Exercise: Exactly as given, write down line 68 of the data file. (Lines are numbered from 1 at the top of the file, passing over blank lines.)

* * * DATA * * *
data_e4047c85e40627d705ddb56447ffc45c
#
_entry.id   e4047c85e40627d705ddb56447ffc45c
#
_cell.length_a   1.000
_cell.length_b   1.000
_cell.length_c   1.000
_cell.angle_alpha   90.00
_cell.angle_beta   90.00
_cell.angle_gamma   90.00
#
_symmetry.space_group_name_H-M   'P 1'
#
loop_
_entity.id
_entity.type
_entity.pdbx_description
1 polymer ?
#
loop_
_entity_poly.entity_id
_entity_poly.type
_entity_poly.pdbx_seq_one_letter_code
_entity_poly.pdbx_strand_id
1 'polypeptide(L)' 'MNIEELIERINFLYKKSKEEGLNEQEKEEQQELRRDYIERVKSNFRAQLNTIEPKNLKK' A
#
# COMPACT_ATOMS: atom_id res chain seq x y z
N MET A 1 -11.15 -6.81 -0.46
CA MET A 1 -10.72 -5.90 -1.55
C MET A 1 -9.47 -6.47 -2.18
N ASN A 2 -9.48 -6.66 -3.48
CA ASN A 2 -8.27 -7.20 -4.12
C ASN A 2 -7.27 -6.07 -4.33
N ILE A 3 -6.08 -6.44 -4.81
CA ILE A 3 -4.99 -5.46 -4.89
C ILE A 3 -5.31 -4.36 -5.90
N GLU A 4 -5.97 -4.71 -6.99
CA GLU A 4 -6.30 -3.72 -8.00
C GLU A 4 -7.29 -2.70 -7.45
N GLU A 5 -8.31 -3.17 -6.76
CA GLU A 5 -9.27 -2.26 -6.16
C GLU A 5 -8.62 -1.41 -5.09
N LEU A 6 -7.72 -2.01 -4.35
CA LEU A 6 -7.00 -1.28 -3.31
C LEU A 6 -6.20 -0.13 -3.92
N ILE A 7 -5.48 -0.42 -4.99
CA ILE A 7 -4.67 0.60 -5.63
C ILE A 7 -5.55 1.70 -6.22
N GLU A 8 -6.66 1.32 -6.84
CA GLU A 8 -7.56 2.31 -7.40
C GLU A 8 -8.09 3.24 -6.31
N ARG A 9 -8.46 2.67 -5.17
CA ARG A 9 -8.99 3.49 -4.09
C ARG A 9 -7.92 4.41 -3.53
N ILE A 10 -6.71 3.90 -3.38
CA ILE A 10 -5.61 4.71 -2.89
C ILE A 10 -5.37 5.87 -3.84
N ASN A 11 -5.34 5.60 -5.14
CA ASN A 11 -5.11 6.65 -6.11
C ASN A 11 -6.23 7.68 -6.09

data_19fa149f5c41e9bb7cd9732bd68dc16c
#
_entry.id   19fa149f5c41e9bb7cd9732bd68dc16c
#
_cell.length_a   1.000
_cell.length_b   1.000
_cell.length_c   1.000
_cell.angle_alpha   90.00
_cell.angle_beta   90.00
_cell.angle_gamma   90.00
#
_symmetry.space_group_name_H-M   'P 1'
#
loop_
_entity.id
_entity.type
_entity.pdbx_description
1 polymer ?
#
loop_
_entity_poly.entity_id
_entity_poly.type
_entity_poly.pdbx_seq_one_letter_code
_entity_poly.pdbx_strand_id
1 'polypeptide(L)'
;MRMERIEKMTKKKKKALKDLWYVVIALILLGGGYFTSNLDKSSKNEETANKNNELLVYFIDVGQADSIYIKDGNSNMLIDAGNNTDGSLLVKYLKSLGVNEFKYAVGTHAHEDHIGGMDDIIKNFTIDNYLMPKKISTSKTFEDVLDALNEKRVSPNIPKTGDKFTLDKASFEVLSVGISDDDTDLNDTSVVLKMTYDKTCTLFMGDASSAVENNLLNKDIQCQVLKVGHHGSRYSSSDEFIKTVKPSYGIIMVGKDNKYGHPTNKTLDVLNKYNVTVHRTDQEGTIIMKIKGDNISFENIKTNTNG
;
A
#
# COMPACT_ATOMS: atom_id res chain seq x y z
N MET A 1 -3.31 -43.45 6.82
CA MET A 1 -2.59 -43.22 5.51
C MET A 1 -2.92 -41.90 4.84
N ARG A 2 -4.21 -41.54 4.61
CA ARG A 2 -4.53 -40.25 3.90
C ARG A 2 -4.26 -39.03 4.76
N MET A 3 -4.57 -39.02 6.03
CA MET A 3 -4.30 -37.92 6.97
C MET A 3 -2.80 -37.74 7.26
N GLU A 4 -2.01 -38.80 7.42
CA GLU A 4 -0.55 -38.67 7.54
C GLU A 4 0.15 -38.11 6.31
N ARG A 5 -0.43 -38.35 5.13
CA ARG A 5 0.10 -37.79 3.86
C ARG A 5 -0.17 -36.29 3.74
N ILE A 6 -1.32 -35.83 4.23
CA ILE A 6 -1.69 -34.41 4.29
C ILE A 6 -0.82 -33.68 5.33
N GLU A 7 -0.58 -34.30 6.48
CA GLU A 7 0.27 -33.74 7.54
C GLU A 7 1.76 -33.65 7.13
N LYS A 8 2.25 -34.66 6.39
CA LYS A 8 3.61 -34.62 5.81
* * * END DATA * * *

_cell.angle_alpha   90.00